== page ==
Climate model

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A climate model is a simplified numerical simulation of the climate.

Climate scientists attempt to validate or prove the skill of the models by tuning them to match observations of the climate.

All the models are claimed to have good agreement with the 20th century temperature trends, yet are acknowledged to have significant errors.

Currently the most advanced climate models, still disagree by more than a factor of two in their sensitivity to greenhouse gas forcing, and have significant disagreements with observed climate behavior at high latitudes.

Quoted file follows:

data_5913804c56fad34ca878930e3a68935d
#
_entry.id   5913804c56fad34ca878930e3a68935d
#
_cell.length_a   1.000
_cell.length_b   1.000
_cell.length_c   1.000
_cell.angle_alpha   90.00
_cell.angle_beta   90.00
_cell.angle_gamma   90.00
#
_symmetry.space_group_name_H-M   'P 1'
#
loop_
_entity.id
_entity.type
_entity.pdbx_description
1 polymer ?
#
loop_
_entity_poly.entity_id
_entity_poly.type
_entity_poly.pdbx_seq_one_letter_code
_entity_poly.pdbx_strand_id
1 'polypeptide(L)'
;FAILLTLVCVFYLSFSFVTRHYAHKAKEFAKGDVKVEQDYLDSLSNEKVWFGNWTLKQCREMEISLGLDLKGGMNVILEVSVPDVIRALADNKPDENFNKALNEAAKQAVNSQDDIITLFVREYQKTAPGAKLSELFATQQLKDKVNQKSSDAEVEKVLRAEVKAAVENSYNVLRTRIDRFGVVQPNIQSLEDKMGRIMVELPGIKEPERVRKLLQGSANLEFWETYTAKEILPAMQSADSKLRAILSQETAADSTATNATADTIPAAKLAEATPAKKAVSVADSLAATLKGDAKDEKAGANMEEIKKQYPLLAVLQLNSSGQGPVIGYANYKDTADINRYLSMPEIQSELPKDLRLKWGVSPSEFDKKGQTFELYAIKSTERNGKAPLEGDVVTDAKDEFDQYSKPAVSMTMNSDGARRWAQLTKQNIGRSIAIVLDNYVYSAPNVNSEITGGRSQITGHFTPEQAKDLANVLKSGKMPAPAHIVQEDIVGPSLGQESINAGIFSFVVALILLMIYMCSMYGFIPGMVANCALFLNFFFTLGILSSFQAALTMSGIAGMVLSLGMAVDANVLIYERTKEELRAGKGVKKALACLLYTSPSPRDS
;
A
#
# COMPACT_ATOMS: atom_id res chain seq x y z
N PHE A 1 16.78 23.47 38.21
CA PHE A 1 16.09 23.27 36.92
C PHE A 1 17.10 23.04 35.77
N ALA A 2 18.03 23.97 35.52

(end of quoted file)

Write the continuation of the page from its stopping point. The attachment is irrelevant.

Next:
They are, therefore, utterly unable to project the change of climate in response to future greenhouse gas scenarios.

The climate is generally not considered predictable, because not all the internal processes of the climate are well understood.

Dr. Roy Spencer wrote:

"All leading climate models forecast that as the atmosphere warms there should be an increase in high altitude cirrus clouds, which would amplify any warming caused by manmade greenhouse gases. That amplification is a positive feedback. What we found in month-to-month fluctuations of the tropical climate system was a strongly negative feedback. As the tropical atmosphere warms, cirrus clouds decrease. That allows more infrared heat to escape from the atmosphere to outer space." [1]
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